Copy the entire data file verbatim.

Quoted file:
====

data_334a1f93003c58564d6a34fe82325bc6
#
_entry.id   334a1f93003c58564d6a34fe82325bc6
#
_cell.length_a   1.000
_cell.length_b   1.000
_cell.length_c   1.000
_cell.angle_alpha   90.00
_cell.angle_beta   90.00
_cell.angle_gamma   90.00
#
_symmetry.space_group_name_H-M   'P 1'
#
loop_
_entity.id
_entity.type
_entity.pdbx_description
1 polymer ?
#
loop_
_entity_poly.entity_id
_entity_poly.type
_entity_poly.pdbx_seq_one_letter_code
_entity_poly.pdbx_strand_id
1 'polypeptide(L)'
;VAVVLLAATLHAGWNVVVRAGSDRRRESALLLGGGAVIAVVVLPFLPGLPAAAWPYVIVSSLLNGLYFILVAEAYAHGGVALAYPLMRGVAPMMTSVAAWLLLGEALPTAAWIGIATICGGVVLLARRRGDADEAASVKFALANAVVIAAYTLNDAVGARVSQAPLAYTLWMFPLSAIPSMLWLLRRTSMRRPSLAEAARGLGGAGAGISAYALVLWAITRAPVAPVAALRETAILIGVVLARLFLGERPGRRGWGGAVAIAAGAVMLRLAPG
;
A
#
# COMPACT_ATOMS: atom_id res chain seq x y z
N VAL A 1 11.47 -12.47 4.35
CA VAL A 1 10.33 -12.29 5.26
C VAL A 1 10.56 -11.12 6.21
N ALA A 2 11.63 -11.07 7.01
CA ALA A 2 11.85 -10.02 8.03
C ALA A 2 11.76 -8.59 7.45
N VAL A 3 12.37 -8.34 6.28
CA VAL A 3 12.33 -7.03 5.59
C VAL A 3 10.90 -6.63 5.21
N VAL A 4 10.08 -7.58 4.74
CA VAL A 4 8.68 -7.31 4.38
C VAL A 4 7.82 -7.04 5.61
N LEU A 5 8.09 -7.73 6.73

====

data_334a1f93003c58564d6a34fe82325bc6
#
_entry.id   334a1f93003c58564d6a34fe82325bc6
#
_cell.length_a   1.000
_cell.length_b   1.000
_cell.length_c   1.000
_cell.angle_alpha   90.00
_cell.angle_beta   90.00
_cell.angle_gamma   90.00
#
_symmetry.space_group_name_H-M   'P 1'
#
loop_
_entity.id
_entity.type
_entity.pdbx_description
1 polymer ?
#
loop_
_entity_poly.entity_id
_entity_poly.type
_entity_poly.pdbx_seq_one_letter_code
_entity_poly.pdbx_strand_id
1 'polypeptide(L)'
;VAVVLLAATLHAGWNVVVRAGSDRRRESALLLGGGAVIAVVVLPFLPGLPAAAWPYVIVSSLLNGLYFILVAEAYAHGGVALAYPLMRGVAPMMTSVAAWLLLGEALPTAAWIGIATICGGVVLLARRRGDADEAASVKFALANAVVIAAYTLNDAVGARVSQAPLAYTLWMFPLSAIPSMLWLLRRTSMRRPSLAEAARGLGGAGAGISAYALVLWAITRAPVAPVAALRETAILIGVVLARLFLGERPGRRGWGGAVAIAAGAVMLRLAPG
;
A
#
# COMPACT_ATOMS: atom_id res chain seq x y z
N VAL A 1 11.47 -12.47 4.35
CA VAL A 1 10.33 -12.29 5.26
C VAL A 1 10.56 -11.12 6.21
N ALA A 2 11.63 -11.07 7.01
CA ALA A 2 11.85 -10.02 8.03
C ALA A 2 11.76 -8.59 7.45
N VAL A 3 12.37 -8.34 6.28
CA VAL A 3 12.33 -7.03 5.59
C VAL A 3 10.90 -6.63 5.21
N VAL A 4 10.08 -7.58 4.74
CA VAL A 4 8.68 -7.31 4.38
C VAL A 4 7.82 -7.04 5.61
N LEU A 5 8.09 -7.73 6.73